Taiwan stands out in mixed Asian markets

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Asian markets were mixed on Monday, having to look internally for direction with the US closed for trading over the Easter period.

Bourses in Australia, Hong Kong, and New Zealand were shut for Easter Monday.

Taiwan stood out in the region, with shares surging to four-month highs and the currency scaling decade peaks after the opposition candidate Ma Ying-jeou won the island’s presidential election over the weekend, spurring confidence that economic ties with China would expand.

The Taiwan Weighted index jumped more than 6 per cent before settling up 4 per cent at 8,865.35, the highest since November. Taiwan Semiconductor led the advance, gaining 4 per cent to T$67.40. Hon Hai, which makes precision technology, soared 5.4 per cent to T$185.50. Cathay Financial gained 7 per cent to T$86.87.60.

The Taiwan dollar rose to its strongest in 10½ years against the US dollar, recently trading at 30.187.

In Japan, the Nikkei closed almost flat at 12,480.09 as early gains faded, while the broader Topix ended 0.3 per cent higher at 1,224.15. Automakers were boosted by reports that Nissan expects to beat its own sales target for the year. Its shares jumped 3.6 per cent to Y890, while Honda gained 2.6 per cent to Y2,950 and Toyota rose 1 per cent to Y5,270.

A steadying yen helped ease some pressure on exporter stocks, adding to confidence in companies such as Nintendo, which gained 3.1 per cent to Y53,300. The Japanese currency tipped back over into 100 territory late in Asian trading, after trading around 99.83 against the US dollar during the Japanese session following last week’s surge to as high as 95.77.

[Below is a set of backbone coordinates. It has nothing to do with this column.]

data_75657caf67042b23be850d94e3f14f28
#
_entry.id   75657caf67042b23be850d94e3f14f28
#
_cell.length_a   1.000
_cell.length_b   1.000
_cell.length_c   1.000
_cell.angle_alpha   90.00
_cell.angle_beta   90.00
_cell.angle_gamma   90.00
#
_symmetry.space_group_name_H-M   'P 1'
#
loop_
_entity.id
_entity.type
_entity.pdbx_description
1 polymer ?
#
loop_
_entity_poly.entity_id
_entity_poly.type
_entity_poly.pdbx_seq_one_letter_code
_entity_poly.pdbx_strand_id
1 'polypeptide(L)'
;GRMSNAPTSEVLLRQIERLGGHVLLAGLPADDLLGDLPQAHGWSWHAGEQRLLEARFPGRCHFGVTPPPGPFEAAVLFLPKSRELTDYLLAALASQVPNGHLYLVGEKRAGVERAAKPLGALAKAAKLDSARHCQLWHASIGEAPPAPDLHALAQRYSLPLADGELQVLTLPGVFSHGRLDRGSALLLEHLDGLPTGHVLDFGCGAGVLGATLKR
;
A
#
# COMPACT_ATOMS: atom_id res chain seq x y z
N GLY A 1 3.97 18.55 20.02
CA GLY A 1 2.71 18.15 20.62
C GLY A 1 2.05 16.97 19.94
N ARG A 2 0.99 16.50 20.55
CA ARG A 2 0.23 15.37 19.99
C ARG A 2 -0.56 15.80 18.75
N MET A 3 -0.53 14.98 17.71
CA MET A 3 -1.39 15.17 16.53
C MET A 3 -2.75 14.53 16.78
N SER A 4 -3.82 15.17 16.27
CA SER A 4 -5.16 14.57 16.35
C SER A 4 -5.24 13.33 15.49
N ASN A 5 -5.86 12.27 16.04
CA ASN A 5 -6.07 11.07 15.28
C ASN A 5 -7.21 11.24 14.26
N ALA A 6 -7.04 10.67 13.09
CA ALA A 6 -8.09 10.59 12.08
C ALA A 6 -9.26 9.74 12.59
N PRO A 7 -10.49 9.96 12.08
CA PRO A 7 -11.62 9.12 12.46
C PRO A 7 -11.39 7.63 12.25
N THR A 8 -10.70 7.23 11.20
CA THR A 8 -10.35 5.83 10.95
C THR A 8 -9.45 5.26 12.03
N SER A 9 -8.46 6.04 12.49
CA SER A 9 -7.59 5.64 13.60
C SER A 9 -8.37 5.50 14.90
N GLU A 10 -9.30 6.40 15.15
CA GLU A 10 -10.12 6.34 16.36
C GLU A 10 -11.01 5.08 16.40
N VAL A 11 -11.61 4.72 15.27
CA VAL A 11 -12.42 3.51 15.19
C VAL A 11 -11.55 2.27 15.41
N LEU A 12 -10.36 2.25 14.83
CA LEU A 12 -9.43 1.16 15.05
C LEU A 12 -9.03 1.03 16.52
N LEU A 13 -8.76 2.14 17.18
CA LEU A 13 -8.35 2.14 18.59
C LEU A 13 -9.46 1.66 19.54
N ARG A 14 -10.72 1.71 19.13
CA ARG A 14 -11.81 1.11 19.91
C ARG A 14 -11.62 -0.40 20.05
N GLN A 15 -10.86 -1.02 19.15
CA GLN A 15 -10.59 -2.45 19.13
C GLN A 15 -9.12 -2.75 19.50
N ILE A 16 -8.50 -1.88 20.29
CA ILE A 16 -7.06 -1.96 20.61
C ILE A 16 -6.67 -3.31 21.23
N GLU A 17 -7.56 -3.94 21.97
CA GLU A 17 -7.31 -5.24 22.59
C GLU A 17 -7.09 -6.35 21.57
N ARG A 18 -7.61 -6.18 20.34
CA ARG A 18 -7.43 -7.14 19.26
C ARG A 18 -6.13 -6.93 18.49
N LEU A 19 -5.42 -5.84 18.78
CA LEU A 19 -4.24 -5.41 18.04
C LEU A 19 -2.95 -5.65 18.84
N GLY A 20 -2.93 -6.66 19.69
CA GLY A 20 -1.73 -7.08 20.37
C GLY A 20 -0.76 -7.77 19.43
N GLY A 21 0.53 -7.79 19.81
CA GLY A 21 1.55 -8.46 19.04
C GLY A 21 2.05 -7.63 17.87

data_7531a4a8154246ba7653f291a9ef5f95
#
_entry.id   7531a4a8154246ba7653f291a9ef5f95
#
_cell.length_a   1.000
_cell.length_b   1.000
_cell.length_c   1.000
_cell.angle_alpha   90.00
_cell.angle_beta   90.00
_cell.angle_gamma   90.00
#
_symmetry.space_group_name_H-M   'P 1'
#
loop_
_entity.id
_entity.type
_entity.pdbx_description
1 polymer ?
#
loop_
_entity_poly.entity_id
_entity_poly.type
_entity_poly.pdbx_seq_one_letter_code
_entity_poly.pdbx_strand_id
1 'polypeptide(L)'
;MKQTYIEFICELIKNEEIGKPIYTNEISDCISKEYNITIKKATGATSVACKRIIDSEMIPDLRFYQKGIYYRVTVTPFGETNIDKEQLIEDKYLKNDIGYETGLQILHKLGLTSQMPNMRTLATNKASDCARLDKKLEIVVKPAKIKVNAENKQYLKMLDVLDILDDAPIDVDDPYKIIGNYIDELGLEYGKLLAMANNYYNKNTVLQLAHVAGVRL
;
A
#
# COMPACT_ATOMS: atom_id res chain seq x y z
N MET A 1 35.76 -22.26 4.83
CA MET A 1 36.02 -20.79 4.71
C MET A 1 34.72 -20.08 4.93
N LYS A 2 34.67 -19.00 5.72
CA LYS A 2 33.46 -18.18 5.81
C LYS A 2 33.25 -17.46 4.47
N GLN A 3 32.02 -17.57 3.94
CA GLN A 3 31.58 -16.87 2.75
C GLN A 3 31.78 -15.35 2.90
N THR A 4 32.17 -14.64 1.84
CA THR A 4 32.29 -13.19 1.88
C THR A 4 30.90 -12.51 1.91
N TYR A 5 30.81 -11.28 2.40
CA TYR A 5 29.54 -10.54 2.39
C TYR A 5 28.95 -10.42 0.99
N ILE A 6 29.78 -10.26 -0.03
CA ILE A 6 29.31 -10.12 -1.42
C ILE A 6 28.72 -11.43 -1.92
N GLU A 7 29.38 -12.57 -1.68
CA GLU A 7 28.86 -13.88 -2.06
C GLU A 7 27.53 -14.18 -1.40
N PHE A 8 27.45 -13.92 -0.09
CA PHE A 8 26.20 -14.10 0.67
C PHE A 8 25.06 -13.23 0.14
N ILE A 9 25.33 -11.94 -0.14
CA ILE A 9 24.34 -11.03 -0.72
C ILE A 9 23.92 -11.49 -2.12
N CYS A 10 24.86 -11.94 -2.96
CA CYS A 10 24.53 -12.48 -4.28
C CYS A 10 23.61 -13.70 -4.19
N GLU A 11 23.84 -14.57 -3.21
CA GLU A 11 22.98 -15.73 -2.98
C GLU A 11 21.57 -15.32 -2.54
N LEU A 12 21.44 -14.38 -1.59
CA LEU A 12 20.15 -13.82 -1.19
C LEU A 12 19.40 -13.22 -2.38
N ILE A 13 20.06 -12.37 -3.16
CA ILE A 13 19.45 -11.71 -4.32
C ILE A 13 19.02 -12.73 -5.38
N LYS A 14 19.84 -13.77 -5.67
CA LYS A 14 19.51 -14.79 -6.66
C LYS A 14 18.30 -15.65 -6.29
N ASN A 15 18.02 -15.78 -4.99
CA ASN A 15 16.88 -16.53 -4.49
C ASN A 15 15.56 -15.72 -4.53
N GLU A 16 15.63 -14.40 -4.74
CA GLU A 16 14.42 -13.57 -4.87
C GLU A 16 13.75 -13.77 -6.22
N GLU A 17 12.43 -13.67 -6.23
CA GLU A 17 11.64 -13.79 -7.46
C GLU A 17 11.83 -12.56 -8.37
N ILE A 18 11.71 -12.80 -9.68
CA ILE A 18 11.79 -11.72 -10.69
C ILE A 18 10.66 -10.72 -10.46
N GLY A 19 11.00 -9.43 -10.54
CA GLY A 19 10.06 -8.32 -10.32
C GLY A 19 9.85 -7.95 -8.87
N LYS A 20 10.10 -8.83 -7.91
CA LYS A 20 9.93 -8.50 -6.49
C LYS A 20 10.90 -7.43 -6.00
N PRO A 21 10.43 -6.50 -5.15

But Sony extended losses from Friday after disappointing results from its Sony Ericsson venture, dropping another 0.7 per cent.

The paper and pulp and iron and steel sub indexes posted some of the biggest gains on the Topix, as lower oil prices reduce costs. Paper and pulp gained 2.4 per cent, while iron and steel increased 3.7 per cent. Shares of Oji Paper gained 3.4 per cent to Y461, while Nippon Steel added 3.4 per cent to Y461.

Crude oil for May delivery was trading around $100.53 in Asia from a previous record of over $111 per barrel.

Chinese shares resumed their decline despite the authorities’ last week suspending the collection of corporate taxes from mutual funds, with the Shanghai Composite index sliding 4.5 per cent 3,626.188. Shanghai shares ”stood out like a sore thumb today,” said Tim Condon, head of financial markets research for Asia at ING. ”When this happens I generally think the market’s trying to tell us there’s another PBOC tightening measure coming.”

Ping An Insurance led, tumbling 9.8 per cent to Rmb50.56. Industrial Bank slumped 9.4 per cent to Rmb31.83 and Merchants Bank fell 5.8 per cent to Rmb28.60.

Indian stocks were up 0.7 per cent at 15.102.43 in the afternoon in Mumbai after rising around 2 per cent earlier. Housing Development Finance Corp. gained 6.9 per cent to Rs2,365, but gains on the overall index were eroded by JSW Steel’s slump of 13 per cent to Rs780.65 after a recent report that the government may impose a tax on steel exports to stem inflation.

Over in Seoul, the Kospi rose 0.6 per cent to 1,655.30. Kookmin Bank gained 2 per cent to Won55,000, while Posco was up 1.3 per cent at Won464,000. Singapore shares climbed 3.4 per cent to 2,921.35,

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